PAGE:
California’s new data privacy law, in the mold of Europe’s GDPR, is leading the tech and advertising industries to push for federal legislation that would standardize the rules—and soften some of the California law’s requirements.
A controversial California law that tightens the state’s digital privacy regulations has prompted the tech industry to head to the federal level to press for an alternative.
A number of major companies—including the California-based Facebook and Google, along with IBM, Microsoft, and others—have increased their lobbying for federal privacy legislation, according to The New York Times, as has the Information Technology Industry Council, an industry trade group.
The federal proposals would preempt the California Consumer Privacy Act of 2018 (CCPA), while also giving tech companies more flexibility in their handling of personal data.
“We are committed to being part of the process and a constructive part of the process,” ITI President Dean Garfield told the Times. “The best way is to work toward developing our own blueprint.”
Meanwhile, the Association of National Advertisers recently raised concerns with the Federal Trade Commission that the California law and Europe’s General Data Protection Regulation, which went into effect earlier this year, could threaten the digital ecosystem.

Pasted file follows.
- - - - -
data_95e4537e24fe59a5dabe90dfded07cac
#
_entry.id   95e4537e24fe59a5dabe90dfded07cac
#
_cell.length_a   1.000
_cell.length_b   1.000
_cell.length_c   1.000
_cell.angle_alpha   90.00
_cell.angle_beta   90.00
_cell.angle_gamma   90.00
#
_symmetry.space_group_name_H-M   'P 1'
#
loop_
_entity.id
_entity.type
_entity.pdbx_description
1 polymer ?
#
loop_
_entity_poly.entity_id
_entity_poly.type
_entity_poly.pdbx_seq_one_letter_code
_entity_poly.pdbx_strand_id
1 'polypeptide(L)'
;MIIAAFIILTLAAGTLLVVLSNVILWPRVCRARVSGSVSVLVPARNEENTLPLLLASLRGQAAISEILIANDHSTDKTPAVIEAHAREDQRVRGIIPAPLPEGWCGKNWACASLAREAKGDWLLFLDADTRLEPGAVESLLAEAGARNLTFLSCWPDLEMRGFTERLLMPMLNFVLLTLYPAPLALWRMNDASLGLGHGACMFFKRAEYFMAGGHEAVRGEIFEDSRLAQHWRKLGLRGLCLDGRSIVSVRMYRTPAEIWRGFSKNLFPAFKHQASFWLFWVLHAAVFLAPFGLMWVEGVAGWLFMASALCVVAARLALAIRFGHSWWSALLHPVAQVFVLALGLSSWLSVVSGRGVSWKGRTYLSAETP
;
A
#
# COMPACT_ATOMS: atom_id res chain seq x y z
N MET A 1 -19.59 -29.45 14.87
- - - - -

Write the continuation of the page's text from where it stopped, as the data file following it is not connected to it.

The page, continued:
“We anticipate that the commission will find that laws like the GDPR and CCPA will limit competition, overburden consumers with opt-in notices, and make an efficient and effective digital economy harder to maintain,” ANA wrote, responding to a call for input from the FTC, according to MediaPost. “The commission should share its findings with legislatures and policymakers considering GDPR- or CCPA-like legislation. Such research will be critical to the formulation of well-informed policy decisions and enforcement priorities.”
While the tech industry effort gains steam, consumer and privacy advocates are pushing back. “It’s clear that the strategy here is to neuter California for something much weaker on the federal level,“ Ernesto Falcon, legislative counsel at the Electronic Frontier Foundation, said in comments to the Times. “The companies are afraid of California because it sets the bar for other states.”
“This is their job: to try to make this thing absolutely meaningless. Our job is to say no,” Californians for Consumer Privacy Chairman Alastair MacTaggart recently told Wired.